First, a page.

continued Schnabl reviewed the entire issue for the board and said one parental concern — that of a student’s right to privacy concerning medical information — is not being violated. He said that under the federal Health Insurance Portability and Accountability Act (HIPAA), which protects the privacy of individually identifiable health information, it is acceptable for the district to require a physician’s note as long as the substance of the appointment is not divulged, and as long as it is a “blanket policy” that covers everyone.
Since the amended policy took effect in September, the number of “health lates” at the high school dropped from 831 to 360, including, as a specific example, one student who went from 18 “health lates” to one, “and I don’t see any difference in his health,” Schnabl said.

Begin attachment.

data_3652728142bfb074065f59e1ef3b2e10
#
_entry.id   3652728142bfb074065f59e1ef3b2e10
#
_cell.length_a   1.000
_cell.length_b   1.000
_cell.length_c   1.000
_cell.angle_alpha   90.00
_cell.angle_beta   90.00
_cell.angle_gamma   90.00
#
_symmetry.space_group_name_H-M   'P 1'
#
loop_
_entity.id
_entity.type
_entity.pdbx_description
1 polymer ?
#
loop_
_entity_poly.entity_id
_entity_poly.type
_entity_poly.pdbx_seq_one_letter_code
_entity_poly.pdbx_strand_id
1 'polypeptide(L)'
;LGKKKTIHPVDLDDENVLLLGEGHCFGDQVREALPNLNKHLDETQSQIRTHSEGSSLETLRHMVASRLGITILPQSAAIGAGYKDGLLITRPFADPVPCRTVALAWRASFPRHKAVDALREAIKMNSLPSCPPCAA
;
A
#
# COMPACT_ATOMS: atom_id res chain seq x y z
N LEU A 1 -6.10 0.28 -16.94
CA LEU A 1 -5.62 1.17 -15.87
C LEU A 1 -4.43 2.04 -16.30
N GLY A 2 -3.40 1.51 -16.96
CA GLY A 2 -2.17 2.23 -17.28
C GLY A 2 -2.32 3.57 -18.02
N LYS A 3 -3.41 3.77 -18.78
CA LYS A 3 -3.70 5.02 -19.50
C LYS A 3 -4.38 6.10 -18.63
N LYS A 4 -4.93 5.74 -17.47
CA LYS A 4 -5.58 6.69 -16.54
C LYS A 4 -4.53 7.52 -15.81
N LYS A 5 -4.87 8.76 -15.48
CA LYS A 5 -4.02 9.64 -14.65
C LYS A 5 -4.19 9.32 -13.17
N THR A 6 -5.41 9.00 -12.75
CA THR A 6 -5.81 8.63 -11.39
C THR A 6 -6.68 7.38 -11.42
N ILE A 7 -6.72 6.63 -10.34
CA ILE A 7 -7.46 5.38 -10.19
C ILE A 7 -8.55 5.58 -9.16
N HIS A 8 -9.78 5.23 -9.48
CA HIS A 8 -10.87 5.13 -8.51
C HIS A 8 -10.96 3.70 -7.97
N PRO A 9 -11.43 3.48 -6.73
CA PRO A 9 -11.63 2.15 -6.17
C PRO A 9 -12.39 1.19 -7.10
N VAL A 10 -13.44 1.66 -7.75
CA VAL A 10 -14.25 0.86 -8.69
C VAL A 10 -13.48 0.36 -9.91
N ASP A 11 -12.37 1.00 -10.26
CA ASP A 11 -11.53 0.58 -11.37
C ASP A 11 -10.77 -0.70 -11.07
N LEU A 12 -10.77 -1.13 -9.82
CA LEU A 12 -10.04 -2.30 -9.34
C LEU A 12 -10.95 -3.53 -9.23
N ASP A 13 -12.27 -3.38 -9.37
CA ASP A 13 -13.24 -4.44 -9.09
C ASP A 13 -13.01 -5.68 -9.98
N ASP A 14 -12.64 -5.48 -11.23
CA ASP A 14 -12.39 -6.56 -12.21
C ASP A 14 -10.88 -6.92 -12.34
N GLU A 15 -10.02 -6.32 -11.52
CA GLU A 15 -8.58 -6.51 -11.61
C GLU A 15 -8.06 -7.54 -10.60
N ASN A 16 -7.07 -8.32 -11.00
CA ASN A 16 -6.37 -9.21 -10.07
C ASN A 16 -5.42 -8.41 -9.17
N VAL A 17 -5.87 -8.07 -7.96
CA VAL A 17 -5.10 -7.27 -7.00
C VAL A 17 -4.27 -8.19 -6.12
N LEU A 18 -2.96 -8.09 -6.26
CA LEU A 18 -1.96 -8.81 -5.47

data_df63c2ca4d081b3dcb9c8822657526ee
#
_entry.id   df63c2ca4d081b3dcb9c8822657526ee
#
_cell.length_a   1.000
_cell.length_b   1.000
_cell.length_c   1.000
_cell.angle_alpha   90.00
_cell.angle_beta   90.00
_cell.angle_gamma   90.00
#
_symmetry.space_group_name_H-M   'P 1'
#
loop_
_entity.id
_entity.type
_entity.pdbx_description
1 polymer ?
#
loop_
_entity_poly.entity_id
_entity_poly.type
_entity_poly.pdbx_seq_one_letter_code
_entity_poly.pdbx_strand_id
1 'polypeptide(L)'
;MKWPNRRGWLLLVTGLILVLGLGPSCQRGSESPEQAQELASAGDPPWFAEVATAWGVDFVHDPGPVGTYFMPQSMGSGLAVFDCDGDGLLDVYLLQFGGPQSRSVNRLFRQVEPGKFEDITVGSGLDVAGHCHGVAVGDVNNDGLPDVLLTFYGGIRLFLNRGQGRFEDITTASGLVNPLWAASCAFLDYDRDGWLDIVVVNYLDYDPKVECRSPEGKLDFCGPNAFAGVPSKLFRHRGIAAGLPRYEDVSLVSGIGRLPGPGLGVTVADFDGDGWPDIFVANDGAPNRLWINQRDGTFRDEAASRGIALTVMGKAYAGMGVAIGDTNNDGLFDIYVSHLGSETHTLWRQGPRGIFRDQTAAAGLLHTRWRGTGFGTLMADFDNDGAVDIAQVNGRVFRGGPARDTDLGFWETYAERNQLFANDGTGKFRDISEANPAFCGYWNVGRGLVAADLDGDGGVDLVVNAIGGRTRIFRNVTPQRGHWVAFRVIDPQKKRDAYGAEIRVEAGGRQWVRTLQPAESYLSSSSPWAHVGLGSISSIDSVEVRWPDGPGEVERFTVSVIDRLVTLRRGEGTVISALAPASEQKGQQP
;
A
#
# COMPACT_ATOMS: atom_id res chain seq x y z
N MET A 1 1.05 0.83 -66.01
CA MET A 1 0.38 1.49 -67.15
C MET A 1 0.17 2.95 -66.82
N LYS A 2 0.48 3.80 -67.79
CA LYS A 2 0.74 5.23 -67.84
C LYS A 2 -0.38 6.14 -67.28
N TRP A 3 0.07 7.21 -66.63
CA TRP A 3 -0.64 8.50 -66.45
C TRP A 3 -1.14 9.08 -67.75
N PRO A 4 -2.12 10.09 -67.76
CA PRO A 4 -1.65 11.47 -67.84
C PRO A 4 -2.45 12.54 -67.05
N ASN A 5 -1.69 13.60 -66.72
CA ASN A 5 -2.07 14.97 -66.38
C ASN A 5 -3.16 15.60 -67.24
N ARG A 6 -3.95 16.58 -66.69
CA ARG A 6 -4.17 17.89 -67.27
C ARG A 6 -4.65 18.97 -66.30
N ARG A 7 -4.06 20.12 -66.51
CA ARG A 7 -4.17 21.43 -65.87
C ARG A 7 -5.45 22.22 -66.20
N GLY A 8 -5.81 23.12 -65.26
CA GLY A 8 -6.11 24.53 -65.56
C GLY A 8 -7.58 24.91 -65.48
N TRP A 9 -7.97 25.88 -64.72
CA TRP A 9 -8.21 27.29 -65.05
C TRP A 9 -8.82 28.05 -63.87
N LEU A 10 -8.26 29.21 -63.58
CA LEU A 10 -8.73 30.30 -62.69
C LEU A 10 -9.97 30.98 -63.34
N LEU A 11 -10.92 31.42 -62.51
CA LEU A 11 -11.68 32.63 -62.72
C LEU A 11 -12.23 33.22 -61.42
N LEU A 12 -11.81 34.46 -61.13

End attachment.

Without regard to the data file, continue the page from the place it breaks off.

“That’s 471 less class interruptions,” he said, defending the policy. “That could be 471 hours of instruction we gained by this.”
Schnabl said the current extracurricular policy has been in place “for decades,” and only the requirement of a doctor’s note is new. He also said many other school districts around the state have the same policy. “If we don’t ask for a doctor’s note, we’ll be back to 831 health lates,” he told the board.
Many parents have objected to the policy, stating that it’s too harsh for the simple problem of a student being merely a few minutes late to school in the morning and then, because of that, he or she misses an entire day of a sport or other after-school activity.
Parent Sarah Webster, who spoke during the board’s public comment period, complained that her son was three minutes late to school one day and therefore missed a practice and the high school administration is not offering any leeway or “gray areas” for explanations for tardiness.